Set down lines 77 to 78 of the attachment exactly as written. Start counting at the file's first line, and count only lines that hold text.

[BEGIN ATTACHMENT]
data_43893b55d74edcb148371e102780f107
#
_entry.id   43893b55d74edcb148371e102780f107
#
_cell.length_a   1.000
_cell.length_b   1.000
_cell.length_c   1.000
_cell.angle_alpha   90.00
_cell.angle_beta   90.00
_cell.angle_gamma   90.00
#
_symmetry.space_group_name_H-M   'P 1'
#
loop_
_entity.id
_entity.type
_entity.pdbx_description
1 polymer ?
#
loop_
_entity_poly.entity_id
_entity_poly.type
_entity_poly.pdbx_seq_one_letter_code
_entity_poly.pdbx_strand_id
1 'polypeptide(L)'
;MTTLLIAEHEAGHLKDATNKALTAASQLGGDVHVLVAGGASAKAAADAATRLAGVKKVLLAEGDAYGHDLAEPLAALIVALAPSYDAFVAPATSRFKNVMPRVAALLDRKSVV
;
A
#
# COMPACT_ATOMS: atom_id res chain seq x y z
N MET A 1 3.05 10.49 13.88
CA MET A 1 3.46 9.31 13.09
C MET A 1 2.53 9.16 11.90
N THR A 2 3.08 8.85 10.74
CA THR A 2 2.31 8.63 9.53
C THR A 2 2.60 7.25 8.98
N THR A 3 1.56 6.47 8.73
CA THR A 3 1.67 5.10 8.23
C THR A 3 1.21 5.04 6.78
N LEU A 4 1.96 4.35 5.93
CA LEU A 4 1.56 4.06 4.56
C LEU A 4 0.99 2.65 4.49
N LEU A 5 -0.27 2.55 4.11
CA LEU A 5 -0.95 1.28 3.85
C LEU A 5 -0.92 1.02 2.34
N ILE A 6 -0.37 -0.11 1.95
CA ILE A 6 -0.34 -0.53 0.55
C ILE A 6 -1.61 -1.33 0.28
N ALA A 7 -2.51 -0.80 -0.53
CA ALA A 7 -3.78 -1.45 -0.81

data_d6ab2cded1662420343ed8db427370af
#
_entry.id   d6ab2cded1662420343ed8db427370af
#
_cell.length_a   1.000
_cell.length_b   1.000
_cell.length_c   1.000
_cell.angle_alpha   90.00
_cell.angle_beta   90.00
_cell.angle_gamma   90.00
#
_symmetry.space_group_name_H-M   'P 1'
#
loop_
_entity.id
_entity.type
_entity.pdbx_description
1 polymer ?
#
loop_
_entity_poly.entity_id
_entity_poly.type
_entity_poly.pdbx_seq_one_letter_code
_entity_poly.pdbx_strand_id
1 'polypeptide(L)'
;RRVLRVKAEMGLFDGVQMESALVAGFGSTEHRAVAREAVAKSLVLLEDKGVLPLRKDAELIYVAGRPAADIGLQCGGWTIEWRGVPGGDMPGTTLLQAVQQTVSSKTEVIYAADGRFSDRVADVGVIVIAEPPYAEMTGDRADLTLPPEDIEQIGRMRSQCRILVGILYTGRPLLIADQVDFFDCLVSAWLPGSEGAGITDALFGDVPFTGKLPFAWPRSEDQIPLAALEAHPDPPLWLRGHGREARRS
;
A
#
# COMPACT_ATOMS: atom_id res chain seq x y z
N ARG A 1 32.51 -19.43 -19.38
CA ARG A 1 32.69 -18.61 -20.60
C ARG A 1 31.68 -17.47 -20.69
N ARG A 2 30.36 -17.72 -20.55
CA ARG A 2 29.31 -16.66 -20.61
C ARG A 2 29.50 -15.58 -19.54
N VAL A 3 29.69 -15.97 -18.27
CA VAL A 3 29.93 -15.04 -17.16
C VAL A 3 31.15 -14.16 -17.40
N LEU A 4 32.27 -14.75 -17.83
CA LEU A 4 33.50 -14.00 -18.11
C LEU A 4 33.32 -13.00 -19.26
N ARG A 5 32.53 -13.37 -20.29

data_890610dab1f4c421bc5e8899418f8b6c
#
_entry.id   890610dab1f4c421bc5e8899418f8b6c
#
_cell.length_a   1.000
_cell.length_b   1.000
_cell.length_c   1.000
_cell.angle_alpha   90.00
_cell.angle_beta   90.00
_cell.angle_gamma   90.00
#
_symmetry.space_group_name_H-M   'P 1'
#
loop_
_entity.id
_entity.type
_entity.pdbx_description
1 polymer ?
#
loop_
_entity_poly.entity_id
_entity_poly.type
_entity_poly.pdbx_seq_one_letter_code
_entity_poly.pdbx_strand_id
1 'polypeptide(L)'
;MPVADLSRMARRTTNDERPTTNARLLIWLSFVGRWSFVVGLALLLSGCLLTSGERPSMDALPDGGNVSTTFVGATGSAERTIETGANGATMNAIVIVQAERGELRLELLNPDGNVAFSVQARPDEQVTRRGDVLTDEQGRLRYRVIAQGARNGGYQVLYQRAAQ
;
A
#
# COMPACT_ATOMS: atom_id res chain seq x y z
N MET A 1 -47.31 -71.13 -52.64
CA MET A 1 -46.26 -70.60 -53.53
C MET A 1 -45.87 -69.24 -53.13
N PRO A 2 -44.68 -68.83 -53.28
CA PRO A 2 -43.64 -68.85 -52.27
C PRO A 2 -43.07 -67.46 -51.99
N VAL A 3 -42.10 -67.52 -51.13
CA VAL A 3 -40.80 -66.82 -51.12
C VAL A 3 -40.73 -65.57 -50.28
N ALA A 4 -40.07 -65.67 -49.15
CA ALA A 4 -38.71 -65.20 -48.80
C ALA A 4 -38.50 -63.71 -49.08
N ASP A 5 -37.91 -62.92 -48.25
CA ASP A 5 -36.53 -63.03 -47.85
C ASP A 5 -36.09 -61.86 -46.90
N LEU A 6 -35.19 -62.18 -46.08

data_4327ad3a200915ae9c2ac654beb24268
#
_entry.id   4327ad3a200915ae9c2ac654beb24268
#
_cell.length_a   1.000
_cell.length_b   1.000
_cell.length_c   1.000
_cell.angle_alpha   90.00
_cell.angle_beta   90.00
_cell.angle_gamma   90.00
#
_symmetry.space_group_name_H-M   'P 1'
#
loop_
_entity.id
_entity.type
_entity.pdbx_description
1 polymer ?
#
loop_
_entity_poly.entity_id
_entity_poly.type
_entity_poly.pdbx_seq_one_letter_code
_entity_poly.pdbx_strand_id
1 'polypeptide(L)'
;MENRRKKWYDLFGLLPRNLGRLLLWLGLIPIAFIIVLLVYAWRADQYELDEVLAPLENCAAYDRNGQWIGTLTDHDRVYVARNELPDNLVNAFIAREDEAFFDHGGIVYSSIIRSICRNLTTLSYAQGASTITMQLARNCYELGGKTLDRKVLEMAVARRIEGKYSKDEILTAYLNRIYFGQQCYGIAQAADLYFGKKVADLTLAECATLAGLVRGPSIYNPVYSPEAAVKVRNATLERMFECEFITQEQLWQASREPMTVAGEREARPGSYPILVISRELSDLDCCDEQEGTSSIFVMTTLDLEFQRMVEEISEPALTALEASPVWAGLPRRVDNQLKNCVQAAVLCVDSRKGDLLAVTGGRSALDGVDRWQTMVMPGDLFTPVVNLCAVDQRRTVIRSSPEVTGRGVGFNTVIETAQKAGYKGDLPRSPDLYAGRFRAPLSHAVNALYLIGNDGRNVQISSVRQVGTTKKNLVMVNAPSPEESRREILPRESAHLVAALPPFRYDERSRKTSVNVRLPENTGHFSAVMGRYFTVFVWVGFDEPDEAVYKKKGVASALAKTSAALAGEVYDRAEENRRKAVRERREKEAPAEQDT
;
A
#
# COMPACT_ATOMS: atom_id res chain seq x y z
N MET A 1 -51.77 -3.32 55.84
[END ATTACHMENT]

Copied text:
;
A